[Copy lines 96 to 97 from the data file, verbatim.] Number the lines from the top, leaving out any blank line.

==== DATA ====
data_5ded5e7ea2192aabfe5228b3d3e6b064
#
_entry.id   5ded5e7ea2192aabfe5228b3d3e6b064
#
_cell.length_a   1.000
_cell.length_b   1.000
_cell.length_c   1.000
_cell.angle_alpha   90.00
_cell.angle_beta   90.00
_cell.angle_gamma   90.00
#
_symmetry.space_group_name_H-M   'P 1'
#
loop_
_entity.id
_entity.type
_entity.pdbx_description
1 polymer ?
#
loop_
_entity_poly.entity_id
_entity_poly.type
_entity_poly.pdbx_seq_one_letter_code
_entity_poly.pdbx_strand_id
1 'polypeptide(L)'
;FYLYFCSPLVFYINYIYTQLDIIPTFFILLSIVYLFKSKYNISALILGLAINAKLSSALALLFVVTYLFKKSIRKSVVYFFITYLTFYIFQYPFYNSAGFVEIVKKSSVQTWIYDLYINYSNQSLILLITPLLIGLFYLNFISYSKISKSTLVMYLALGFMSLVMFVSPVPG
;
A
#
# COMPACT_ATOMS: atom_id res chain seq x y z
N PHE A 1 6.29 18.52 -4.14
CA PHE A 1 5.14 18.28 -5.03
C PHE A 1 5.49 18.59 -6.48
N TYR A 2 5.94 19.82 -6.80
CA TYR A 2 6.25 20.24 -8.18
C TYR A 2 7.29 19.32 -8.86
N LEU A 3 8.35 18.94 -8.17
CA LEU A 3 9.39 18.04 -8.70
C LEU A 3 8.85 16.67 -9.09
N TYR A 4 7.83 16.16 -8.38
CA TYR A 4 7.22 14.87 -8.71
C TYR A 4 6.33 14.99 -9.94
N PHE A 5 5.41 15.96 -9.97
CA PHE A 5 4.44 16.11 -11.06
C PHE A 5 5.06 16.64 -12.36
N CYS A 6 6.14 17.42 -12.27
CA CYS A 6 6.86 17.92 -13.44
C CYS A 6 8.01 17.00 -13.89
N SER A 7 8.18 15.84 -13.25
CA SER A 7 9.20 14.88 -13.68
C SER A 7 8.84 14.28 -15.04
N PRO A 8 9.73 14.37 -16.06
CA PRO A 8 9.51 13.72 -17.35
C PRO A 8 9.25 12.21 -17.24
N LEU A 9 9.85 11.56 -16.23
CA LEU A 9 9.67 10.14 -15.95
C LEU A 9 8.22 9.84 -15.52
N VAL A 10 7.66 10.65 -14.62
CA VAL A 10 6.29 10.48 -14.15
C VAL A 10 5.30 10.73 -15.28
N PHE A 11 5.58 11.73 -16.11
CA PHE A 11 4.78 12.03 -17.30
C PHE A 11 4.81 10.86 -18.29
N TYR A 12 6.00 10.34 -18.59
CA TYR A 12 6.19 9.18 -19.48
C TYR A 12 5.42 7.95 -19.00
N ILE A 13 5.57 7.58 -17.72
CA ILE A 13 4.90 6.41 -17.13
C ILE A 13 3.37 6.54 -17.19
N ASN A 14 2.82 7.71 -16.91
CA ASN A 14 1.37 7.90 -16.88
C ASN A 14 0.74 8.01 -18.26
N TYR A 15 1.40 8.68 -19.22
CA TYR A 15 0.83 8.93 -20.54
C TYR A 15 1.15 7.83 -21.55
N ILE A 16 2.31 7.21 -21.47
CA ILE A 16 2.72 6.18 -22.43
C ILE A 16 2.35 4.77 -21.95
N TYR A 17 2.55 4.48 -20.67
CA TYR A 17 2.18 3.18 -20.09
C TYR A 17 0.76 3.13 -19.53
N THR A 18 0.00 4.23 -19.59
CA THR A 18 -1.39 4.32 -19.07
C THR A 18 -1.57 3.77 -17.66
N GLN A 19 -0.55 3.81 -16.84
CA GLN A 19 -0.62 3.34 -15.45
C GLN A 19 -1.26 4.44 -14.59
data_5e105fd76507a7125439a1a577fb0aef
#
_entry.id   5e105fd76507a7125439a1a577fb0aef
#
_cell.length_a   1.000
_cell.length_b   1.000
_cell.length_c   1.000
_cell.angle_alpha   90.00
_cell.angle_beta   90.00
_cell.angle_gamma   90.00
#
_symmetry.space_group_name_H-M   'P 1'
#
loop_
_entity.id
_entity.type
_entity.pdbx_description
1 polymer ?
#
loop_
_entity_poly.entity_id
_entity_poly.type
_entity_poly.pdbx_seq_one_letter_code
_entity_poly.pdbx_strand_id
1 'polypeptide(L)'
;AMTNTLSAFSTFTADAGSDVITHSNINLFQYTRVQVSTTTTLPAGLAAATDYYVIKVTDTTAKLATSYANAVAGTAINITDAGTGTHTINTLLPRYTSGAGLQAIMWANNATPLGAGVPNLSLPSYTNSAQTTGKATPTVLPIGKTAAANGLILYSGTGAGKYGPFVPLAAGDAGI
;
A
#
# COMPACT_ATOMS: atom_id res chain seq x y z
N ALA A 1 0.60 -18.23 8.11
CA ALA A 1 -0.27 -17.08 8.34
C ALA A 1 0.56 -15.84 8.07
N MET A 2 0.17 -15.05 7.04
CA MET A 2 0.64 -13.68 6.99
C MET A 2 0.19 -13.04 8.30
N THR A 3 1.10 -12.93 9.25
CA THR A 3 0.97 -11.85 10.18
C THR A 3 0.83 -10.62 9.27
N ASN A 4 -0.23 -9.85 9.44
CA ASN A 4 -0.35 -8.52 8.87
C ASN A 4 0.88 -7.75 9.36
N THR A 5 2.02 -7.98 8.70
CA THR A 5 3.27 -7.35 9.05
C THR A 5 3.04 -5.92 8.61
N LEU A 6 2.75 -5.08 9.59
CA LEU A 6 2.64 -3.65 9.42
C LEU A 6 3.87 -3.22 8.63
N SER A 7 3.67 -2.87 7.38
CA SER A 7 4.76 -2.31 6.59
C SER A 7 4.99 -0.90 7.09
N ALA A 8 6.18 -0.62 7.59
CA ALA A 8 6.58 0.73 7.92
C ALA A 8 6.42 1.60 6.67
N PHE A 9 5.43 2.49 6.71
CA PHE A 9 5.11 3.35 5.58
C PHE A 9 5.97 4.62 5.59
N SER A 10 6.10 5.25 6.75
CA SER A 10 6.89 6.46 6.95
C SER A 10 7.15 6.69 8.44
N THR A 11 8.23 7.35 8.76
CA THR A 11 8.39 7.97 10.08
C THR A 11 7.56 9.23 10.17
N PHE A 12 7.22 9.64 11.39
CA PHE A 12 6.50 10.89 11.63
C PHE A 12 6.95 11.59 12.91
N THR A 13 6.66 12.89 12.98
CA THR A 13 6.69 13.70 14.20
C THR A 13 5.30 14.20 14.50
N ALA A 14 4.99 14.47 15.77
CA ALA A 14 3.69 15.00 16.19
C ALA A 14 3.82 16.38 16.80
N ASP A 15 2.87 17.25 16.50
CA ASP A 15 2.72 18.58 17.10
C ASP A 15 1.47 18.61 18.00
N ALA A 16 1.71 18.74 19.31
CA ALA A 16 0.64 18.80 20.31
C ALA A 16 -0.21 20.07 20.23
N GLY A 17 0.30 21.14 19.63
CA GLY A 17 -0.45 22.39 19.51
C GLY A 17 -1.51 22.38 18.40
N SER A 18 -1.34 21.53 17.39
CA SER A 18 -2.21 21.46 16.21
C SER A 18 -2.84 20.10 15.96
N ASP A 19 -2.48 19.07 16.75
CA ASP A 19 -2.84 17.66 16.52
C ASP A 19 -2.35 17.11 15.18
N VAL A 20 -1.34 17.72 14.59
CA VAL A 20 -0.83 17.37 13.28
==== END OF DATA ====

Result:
_cell.angle_beta   90.00
_cell.angle_gamma   90.00